The complex problem of slavery in Mauritania

Over winter break I was in Mauritania, a vast country slightly bigger than Egypt but with a population 24 times smaller than Egypt’s. Whenever I told people where I was going they usually paused to ask where Mauritania was. I was a little more disturbed when Mauritanian gendarmes had no idea where Kenya was.

The country of 3.4 million has a serious identity crisis. The ruling elite has Bedouin ancestry and styles itself, and the country, as Arab. About two thirds of the country is black –  divided between Arabized blacks (blacks Moors or Hratines; mostly comprised of *former* slaves) and Africans; in proportions of 40% and 30% respectively.

I can attest to the fact that racism is very much alive in the country.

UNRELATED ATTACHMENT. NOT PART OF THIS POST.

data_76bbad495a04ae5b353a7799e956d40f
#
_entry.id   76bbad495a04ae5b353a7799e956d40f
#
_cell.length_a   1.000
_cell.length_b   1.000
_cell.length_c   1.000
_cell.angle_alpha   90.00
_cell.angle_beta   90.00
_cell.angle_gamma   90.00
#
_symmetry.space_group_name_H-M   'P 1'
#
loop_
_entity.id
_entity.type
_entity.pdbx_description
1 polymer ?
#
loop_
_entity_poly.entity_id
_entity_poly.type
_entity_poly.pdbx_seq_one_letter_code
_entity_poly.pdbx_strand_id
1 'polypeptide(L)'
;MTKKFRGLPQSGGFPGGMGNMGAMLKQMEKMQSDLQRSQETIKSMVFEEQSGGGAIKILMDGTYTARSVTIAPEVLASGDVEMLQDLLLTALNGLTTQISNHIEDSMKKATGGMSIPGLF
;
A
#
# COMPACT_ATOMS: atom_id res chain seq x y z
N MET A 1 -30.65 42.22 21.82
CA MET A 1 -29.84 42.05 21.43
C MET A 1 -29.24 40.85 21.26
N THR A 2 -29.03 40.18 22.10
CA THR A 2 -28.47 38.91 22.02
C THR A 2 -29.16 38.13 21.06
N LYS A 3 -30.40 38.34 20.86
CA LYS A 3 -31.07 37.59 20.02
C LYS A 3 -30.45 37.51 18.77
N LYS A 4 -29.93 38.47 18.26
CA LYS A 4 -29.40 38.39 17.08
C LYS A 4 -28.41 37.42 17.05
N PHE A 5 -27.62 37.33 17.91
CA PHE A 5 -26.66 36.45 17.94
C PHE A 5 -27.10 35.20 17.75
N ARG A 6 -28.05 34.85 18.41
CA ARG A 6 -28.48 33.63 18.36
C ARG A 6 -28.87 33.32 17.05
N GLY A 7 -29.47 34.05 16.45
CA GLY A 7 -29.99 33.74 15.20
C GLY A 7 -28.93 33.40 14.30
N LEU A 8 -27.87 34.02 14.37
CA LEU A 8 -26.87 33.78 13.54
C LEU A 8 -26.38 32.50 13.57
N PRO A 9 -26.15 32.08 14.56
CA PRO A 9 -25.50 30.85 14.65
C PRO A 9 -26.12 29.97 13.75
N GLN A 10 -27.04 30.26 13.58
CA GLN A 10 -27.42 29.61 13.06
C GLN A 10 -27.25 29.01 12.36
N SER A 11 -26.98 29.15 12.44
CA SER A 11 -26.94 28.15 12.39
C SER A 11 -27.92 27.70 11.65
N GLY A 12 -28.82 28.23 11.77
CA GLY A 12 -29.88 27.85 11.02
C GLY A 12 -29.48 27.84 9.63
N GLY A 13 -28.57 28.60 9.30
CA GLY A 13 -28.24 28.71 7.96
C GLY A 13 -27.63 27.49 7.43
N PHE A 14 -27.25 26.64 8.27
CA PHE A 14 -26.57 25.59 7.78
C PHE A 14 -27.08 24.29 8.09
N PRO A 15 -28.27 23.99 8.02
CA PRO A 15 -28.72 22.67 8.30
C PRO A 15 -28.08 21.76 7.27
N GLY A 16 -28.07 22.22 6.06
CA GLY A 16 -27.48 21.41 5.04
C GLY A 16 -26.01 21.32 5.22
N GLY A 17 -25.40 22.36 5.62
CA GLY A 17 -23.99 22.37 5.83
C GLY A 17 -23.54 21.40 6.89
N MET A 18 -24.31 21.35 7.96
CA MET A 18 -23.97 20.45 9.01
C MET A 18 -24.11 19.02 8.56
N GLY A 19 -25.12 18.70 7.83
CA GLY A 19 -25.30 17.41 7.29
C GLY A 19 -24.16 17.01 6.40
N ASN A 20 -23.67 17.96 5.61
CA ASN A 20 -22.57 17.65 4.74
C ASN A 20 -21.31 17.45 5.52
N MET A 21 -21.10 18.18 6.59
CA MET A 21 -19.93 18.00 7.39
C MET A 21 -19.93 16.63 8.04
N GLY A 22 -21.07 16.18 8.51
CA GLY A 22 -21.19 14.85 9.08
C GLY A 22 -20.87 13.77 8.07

Another old evil, slavery, is also still refusing to go away in Mauritania. As John D. Sutter reports on CNN.com, about a fifth of Mauritanians live in slavery. I last wrote on the subject myself back in 2007.

In the next post, friend of the blog Erin Pettigrew (PhD Candidate in History, Stanford) responds to the CNN piece. Erin is an expert on the Sahel in general and Mauritania in particular.

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